Naturally, when the tramp and Big Jim return to the cabin towards the end of the film, it is once again the site of spatially precise comedy that hinges upon geometry and the locations of the two characters. An avalanche pushes the cabin to the edge of a cliff, teetering on the brink, and the whole cabin see-saws drunkenly as the two prospectors obliviously walk around inside. Chaplin, a master of staging and movement, extracts sublime comic suspense from the way the men walk back and forth across the cabin, balancing each other's actions for a time so that the cabin remains stable, but of course it's inevitable that they'll soon end up on the same side and send the cabin tipping over. Chaplin even playfully stutter-steps at one point, briefly suggesting that he's going to double back and join Jim on the side of the cabin that's hanging over the ledge, before continuing the opposite way to keep the balance.

The film has too many funny scenes to mention; Chaplin's keen sense of timing and feel for visual humor is present in both his performance and his direction. One of the film's most iconic moments is the scene where Chaplin "dances the Oceana Roll" for Georgia, piercing a pair of dinner rolls on forks and playfully dancing them across the table. This tabletop choreography is dazzling enough, but what's really mesmerizing about the scene is the subtler choreography of Chaplin's eyes, rimmed with black and somewhat feminine, rolling and flitting from side to side in counterpoint to the rolls' footwork. There's a lot of choreography in Chaplin's comedy; another great scene involves the tramp, dancing with Georgia, accidentally tying a dog's leash into his belt so that the dog follows the couple around the dance floor. A film of great formal precision that nevertheless gives the impression of being breezy and loose, The Gold Rush is one of the finest comedies the cinema has produced.

Wednesday, March 21, 2012

The Man From London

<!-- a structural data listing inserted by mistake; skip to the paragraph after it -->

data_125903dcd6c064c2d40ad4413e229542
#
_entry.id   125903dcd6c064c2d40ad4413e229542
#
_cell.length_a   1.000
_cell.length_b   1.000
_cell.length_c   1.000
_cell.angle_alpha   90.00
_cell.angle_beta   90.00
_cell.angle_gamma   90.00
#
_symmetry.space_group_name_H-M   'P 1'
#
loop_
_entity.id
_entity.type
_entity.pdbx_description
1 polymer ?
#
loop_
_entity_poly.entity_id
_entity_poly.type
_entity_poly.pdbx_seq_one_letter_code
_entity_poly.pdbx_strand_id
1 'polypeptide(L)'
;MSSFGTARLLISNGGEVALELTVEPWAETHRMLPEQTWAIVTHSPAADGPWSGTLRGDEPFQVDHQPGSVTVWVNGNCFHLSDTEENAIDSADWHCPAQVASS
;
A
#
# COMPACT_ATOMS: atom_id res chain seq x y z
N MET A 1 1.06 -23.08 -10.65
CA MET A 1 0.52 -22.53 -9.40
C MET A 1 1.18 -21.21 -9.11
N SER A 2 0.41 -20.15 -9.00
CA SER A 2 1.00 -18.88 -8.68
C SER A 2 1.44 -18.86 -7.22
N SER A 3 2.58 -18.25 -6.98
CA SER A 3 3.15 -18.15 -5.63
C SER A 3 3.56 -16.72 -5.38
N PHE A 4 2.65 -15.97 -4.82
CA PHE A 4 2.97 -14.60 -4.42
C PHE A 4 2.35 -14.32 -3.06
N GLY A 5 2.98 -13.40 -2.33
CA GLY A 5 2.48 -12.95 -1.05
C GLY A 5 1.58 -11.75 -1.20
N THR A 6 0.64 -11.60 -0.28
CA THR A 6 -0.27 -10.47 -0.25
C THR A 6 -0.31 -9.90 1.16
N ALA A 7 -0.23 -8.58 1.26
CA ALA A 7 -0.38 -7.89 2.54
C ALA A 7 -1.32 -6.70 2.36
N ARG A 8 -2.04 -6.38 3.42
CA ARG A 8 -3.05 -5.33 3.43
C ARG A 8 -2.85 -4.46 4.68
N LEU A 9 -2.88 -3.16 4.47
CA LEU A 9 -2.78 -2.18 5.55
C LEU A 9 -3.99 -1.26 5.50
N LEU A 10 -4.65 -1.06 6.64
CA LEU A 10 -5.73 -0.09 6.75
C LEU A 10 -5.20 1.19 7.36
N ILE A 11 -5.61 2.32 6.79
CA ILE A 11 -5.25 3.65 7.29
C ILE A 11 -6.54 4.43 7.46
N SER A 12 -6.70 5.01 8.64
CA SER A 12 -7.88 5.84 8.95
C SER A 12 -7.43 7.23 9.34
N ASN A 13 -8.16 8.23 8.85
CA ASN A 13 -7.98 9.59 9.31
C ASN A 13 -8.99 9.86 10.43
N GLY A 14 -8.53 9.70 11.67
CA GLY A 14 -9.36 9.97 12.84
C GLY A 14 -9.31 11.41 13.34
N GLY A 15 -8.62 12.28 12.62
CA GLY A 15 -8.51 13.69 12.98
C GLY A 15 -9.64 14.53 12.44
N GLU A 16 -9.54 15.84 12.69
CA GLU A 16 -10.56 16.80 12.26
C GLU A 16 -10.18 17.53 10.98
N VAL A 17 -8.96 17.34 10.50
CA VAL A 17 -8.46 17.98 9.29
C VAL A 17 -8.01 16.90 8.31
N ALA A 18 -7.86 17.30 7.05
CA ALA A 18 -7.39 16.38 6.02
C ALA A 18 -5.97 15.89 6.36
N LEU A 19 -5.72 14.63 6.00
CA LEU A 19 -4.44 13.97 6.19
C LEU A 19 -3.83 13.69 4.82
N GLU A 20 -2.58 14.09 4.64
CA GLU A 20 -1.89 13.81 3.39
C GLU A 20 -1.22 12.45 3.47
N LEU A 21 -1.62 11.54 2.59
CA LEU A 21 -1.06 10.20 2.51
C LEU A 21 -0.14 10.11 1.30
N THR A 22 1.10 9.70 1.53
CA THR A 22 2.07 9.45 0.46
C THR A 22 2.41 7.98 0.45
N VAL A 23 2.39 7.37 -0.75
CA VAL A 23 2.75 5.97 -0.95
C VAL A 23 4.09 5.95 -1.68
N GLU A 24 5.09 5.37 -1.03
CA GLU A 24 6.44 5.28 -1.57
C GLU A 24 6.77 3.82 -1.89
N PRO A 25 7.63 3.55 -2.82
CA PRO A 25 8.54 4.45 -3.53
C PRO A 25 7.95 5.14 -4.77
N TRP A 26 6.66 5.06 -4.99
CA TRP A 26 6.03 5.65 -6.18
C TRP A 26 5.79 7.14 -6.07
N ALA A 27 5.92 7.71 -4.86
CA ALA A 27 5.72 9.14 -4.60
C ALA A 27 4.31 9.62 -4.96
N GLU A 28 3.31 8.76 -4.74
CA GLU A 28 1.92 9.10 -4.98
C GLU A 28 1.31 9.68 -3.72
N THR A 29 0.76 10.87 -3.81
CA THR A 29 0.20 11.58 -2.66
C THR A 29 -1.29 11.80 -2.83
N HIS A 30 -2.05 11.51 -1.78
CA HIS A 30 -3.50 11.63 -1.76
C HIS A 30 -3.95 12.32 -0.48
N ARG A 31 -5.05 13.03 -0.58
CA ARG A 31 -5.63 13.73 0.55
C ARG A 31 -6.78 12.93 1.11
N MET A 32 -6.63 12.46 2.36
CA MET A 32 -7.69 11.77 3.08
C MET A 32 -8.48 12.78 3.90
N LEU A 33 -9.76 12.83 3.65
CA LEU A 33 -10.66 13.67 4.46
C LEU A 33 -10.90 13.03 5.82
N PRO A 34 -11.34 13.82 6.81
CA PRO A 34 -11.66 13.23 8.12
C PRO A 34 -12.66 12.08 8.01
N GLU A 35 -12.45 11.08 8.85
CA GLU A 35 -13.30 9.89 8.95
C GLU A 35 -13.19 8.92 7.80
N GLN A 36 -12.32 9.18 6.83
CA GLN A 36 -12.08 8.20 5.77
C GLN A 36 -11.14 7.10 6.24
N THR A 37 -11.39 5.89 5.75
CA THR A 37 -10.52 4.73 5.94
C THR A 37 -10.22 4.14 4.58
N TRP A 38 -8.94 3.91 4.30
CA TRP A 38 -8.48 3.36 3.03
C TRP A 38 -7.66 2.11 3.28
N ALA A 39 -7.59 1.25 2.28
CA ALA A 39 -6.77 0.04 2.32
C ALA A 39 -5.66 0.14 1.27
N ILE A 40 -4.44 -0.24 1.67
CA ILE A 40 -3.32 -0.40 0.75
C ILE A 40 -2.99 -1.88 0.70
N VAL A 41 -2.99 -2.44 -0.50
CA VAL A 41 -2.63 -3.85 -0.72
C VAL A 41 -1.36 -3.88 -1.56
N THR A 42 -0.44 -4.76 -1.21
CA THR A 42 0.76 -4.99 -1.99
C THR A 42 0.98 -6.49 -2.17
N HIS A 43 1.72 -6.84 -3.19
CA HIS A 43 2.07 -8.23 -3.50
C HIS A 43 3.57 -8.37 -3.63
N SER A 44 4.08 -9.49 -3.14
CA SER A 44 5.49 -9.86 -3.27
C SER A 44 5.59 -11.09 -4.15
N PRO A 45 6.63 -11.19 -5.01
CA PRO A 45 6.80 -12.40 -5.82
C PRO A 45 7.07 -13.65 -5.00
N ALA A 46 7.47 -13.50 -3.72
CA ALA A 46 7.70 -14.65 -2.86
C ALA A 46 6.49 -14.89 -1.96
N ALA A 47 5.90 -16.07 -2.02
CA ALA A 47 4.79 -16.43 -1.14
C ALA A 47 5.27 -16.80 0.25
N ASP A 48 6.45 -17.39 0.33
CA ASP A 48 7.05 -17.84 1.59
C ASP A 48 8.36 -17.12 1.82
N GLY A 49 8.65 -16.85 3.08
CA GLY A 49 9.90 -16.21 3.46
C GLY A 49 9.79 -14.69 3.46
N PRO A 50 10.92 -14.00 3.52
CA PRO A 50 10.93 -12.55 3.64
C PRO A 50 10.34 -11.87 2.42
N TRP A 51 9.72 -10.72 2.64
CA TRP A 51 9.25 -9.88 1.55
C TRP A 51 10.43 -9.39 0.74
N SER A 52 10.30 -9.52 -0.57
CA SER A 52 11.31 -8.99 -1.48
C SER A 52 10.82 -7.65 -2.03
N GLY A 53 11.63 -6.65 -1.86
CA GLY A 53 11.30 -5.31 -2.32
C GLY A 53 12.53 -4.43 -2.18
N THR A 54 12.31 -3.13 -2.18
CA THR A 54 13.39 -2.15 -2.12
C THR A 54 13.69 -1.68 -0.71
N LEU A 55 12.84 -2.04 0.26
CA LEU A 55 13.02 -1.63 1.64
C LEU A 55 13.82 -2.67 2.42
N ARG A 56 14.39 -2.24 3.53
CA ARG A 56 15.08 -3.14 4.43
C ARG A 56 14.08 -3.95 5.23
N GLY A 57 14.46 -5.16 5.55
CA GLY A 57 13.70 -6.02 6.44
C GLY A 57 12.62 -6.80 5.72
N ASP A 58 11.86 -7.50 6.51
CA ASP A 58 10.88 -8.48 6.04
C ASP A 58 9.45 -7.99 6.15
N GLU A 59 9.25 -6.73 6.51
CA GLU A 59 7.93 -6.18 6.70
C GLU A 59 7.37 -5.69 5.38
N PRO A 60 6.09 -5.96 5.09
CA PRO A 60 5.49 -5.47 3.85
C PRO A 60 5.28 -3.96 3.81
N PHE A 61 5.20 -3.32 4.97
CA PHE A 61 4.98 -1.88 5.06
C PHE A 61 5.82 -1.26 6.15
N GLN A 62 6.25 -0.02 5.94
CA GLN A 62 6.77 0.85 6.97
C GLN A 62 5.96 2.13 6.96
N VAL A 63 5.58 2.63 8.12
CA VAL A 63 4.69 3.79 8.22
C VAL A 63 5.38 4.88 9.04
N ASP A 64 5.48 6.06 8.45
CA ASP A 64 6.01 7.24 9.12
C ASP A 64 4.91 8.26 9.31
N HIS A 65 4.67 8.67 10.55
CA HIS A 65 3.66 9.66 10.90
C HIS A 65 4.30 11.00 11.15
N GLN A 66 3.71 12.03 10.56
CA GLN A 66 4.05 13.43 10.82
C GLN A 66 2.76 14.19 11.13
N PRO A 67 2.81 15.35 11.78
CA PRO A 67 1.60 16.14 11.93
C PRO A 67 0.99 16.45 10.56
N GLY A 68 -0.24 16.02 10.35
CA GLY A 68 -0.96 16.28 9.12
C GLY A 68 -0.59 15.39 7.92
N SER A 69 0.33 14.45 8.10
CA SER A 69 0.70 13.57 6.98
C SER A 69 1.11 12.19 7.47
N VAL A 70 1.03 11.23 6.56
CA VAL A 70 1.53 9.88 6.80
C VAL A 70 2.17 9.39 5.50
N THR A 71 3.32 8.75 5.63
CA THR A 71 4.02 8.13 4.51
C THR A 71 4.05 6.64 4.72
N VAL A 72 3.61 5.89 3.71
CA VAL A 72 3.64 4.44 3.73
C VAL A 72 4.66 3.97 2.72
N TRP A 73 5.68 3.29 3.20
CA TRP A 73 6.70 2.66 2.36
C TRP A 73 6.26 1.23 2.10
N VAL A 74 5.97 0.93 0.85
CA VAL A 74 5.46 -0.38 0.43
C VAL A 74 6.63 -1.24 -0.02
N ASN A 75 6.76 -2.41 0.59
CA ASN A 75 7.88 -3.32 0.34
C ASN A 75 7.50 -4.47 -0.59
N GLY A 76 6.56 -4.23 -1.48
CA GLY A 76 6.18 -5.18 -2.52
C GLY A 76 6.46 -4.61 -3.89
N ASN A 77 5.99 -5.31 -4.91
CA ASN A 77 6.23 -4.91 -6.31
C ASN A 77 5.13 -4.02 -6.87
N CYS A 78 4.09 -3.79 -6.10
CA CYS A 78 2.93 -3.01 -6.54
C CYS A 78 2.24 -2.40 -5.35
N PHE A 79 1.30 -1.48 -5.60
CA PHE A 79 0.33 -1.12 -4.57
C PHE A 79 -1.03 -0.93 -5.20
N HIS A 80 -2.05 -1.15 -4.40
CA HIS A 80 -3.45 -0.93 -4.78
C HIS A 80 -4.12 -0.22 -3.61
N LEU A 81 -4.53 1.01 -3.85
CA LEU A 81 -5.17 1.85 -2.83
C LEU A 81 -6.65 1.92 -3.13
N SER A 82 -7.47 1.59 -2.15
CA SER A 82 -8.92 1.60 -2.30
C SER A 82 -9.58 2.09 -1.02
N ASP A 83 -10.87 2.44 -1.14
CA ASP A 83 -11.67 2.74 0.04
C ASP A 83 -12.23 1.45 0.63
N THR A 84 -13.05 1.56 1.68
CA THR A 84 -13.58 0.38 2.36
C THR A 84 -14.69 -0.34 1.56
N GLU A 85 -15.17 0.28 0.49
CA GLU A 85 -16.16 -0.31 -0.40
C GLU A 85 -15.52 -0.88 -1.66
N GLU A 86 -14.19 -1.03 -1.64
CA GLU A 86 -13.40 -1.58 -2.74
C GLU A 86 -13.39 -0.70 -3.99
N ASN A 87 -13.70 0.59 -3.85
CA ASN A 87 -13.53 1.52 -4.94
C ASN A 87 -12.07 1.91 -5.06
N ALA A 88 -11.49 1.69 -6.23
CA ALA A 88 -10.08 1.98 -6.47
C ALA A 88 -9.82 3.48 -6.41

The films of Béla Tarr have always been haunted by film noir to one degree or another. Tarr's downtrodden characters plod miserably through gloomy, shadowy wastelands, getting tangled up in plots and intrigues that briefly distract them from the otherwise unchanging stasis of their lives. In The Man From London — an adaptation of a Georges Simenon novel that was already adapted for noir films twice in the 1940s — the influence of noir is as overt as it's ever been in Tarr's work, but tellingly it is not a drastic departure from the rest of his oeuvre, only a slight shift in emphasis that brings these subcurrents to the surface. It is, typically of his work, slow-moving and stunningly beautiful, shot in a high contrast black-and-white where light sources generate hot, blinding whites that threaten to burn through the frame, while the blacks of shadowy nights are dense and inky, and the characters in the film are, at various times, swallowed up by both the darkness and the light, both representing equal threats. As with all his films since Werckmeister Harmonies, Tarr's longtime editor Ágnes Hranitzky is credited as a co-director, but this too hasn't signalled much tangible change in his art; instead, it seems a way of affirming the paramount importance of editing to his films, presumably on the basis that in a film with so few cuts, each one must be vitally important.